“The most perfect movie that will ever be made about its subject, Apollo 11 takes the purest documentary idea imaginable—telling the story of the first journey to the moon and back using only the footage captured in the moment—and rides it all the way home. Conceptually, it’s a masterstroke: Other films have leaned into narration or interviews, while Damien Chazelle’s brooding First Man took a somewhat incidental leap into personal grief.
But by mining a trove of NASA’s archival footage (much of it unseen since 1969 or ever), disciplined filmmaker Todd Douglas Miller places an unmistakable emphasis on the thousands of people who toiled in quiet synchronicity, pulling off America’s greatest mission without a hitch. Apollo 11 will bring you to tears—it’s a reminder of national functionality, of making the big dream happen without ego or divisiveness.” Joshua Rothkopf for Time Out.
Echo in the Canyon celebrates the explosion of popular music that came out of LA’s Laurel Canyon in the mid-60s as folk went electric and The Byrds, The Beach Boys, Buffalo Springfield, and The Mamas and the Papas gave birth to the California Sound.
Featuring Jakob Dylan, the film explores the beginnings of the Laurel Canyon music scene. Dylan uncovers never-before-heard personal details behind the bands and their songs and how that music continues to inspire today. Echo in the Canyon contains candid conversations and performances with Brian Wilson, Ringo Starr, Michelle Phillips, Eric Clapton, Stephen Stills, David Crosby, Graham Nash, Roger McGuinn and Jackson Browne as well as contemporary musicians they influenced such as Tom Petty (in his very last film interview), Beck, Fiona Apple, Cat Power, Regina Spektor and Norah Jones.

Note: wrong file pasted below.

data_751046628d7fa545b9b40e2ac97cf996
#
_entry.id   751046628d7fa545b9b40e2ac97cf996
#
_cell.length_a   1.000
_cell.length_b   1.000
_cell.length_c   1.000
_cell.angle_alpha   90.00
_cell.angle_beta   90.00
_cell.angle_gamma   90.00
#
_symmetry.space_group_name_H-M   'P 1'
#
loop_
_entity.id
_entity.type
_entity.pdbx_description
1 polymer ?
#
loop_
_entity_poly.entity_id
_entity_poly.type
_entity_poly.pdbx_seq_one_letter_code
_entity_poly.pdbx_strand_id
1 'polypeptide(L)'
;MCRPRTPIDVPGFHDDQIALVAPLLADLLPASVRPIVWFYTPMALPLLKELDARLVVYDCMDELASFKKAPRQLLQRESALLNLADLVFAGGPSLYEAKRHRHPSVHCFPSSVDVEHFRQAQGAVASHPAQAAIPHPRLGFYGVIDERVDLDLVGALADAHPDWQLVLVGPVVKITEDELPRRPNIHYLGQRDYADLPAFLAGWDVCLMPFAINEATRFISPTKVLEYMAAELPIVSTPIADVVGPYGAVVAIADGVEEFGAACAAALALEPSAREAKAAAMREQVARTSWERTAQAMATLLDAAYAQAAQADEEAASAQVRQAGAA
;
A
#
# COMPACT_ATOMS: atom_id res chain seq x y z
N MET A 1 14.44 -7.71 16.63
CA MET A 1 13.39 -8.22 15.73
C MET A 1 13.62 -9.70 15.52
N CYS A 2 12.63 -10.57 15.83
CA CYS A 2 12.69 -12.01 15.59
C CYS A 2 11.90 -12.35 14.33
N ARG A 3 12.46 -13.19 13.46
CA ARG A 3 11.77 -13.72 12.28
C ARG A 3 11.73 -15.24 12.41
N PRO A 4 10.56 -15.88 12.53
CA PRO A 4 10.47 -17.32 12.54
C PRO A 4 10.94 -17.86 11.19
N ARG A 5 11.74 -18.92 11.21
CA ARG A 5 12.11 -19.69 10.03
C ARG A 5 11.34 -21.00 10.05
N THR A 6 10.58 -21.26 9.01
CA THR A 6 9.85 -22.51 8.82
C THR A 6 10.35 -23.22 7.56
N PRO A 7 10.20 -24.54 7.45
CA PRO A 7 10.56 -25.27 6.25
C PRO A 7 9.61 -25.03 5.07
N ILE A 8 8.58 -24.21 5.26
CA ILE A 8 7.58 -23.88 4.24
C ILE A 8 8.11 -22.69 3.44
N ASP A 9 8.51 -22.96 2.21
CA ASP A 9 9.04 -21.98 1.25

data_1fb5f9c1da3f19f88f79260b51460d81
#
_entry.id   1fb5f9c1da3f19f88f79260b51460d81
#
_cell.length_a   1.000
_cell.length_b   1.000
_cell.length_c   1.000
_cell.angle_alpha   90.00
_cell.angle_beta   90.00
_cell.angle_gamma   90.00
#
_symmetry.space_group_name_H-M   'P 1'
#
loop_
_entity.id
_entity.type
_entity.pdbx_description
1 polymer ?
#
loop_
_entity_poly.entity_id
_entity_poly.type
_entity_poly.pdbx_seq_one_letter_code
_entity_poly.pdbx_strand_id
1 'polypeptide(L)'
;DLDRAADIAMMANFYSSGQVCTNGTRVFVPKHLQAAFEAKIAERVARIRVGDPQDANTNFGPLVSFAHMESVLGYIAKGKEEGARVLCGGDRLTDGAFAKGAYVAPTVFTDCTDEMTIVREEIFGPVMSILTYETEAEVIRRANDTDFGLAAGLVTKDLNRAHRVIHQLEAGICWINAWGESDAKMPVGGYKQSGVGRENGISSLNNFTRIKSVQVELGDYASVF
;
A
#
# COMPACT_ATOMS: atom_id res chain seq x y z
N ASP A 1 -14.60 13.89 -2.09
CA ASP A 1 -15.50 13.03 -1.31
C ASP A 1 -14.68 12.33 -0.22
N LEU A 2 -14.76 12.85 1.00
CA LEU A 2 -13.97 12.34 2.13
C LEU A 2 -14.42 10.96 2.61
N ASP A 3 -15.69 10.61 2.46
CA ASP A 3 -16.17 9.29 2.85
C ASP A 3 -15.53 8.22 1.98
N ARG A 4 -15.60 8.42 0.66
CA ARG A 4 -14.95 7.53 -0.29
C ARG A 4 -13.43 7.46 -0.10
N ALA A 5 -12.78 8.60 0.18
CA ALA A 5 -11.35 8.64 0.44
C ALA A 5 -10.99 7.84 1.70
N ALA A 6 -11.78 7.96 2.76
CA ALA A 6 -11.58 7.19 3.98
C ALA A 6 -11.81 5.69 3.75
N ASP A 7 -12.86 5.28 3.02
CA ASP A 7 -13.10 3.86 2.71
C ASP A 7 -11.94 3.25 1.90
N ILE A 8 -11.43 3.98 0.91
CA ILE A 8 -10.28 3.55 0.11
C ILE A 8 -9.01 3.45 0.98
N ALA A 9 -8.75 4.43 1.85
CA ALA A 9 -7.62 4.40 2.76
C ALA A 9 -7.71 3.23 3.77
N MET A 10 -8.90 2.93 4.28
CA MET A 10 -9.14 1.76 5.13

Open Caption Wednesday screenings: July 17 at 1:00 PM and 8:25 PM, and July 24 at 6:00 PM.
Jimmie Fails dreams of reclaiming the Victorian home his grandfather built in the heart of San Francisco. Joined on his quest by his best friend Mont, Jimmie searches for belonging in a rapidly changing city that seems to have left them behind. As he struggles to reconnect with his family and reconstruct the community he longs for, his hopes blind him to the reality of his situation.
A wistful odyssey populated by skaters, squatters, street preachers, playwrights, and other locals on the margins, The Last Black Man in San Francisco is a poignant and sweeping story of hometowns and how they’re made—and kept alive—by the people who love them.
Open Caption Wednesday screening: July 24 at 6:15 PM.
After a brutal mugging, a man takes up karate to better defend himself but soon falls under the spell of the dojo’s enigmatic leader.
Armstrong is a dramatic and emotional documentary that features never-before-seen family home-movie footage, along with still and moving images that chronicle Neil Armstrong’s incredible life. With the support of the Armstrong family, including his two sons Rick and Mark, the film details his near-death experiences as a fighter pilot in Korea, his test pilot days, the drama and excitement of the Gemini 8 and Apollo 11 missions, and the challenges that followed his extraordinary fame. Narrated by Harrison Ford.
Marianne & Leonard: Words of Love tells the beautiful yet tragic love story of Leonard Cohen and his Norwegian muse Marianne Ihlen. Their love began on the idyllic Greek island of Hydra in 1960 as part of a bohemian community of foreign artists, writers, and musicians. The film follows their relationship from the early days on Hydra, a humble time of “free love” and open marriage, to how their relationship evolved when Leonard became a successful musician.